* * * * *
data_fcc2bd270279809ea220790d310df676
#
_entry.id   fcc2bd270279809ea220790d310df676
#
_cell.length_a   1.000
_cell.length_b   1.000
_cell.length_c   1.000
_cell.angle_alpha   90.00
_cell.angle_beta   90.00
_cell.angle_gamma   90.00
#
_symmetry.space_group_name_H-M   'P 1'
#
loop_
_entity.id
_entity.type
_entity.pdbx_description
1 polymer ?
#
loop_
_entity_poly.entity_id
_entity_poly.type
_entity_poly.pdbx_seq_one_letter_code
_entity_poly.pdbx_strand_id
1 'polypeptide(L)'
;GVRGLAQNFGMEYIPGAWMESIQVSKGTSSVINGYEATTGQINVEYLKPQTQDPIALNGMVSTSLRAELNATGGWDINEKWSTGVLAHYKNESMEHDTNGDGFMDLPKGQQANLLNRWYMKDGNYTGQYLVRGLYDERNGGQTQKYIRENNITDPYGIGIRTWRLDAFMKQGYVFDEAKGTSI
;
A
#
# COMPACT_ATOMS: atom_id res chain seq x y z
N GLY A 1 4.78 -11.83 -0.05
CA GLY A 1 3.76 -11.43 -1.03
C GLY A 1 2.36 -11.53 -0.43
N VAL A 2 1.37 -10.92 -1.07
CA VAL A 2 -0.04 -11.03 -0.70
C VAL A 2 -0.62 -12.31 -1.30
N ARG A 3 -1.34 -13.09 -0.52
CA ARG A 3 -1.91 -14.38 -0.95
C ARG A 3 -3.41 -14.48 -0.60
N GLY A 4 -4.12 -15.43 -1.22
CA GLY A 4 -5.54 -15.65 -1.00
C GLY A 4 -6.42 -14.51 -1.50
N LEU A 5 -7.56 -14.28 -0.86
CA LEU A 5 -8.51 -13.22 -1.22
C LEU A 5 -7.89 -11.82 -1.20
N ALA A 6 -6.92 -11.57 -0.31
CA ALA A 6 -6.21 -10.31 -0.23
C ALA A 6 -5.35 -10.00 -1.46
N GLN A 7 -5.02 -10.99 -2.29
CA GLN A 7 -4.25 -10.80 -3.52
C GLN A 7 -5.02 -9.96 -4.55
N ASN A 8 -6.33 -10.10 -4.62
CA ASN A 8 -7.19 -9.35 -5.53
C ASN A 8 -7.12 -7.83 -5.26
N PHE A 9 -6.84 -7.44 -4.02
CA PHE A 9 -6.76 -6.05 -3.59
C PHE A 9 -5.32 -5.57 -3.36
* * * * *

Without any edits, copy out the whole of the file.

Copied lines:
data_fcc2bd270279809ea220790d310df676
#
_entry.id   fcc2bd270279809ea220790d310df676
#
_cell.length_a   1.000
_cell.length_b   1.000
_cell.length_c   1.000
_cell.angle_alpha   90.00
_cell.angle_beta   90.00
_cell.angle_gamma   90.00
#
_symmetry.space_group_name_H-M   'P 1'
#
loop_
_entity.id
_entity.type
_entity.pdbx_description
1 polymer ?
#
loop_
_entity_poly.entity_id
_entity_poly.type
_entity_poly.pdbx_seq_one_letter_code
_entity_poly.pdbx_strand_id
1 'polypeptide(L)'
;GVRGLAQNFGMEYIPGAWMESIQVSKGTSSVINGYEATTGQINVEYLKPQTQDPIALNGMVSTSLRAELNATGGWDINEKWSTGVLAHYKNESMEHDTNGDGFMDLPKGQQANLLNRWYMKDGNYTGQYLVRGLYDERNGGQTQKYIRENNITDPYGIGIRTWRLDAFMKQGYVFDEAKGTSI
;
A
#
# COMPACT_ATOMS: atom_id res chain seq x y z
N GLY A 1 4.78 -11.83 -0.05
CA GLY A 1 3.76 -11.43 -1.03
C GLY A 1 2.36 -11.53 -0.43
N VAL A 2 1.37 -10.92 -1.07
CA VAL A 2 -0.04 -11.03 -0.70
C VAL A 2 -0.62 -12.31 -1.30
N ARG A 3 -1.34 -13.09 -0.52
CA ARG A 3 -1.91 -14.38 -0.95
C ARG A 3 -3.41 -14.48 -0.60
N GLY A 4 -4.12 -15.43 -1.22
CA GLY A 4 -5.54 -15.65 -1.00
C GLY A 4 -6.42 -14.51 -1.50
N LEU A 5 -7.56 -14.28 -0.86
CA LEU A 5 -8.51 -13.22 -1.22
C LEU A 5 -7.89 -11.82 -1.20
N ALA A 6 -6.92 -11.57 -0.31
CA ALA A 6 -6.21 -10.31 -0.23
C ALA A 6 -5.35 -10.00 -1.46
N GLN A 7 -5.02 -10.99 -2.29
CA GLN A 7 -4.25 -10.80 -3.52
C GLN A 7 -5.02 -9.96 -4.55
N ASN A 8 -6.33 -10.10 -4.62
CA ASN A 8 -7.19 -9.35 -5.53
C ASN A 8 -7.12 -7.83 -5.26
N PHE A 9 -6.84 -7.44 -4.02
CA PHE A 9 -6.76 -6.05 -3.59
C PHE A 9 -5.32 -5.57 -3.36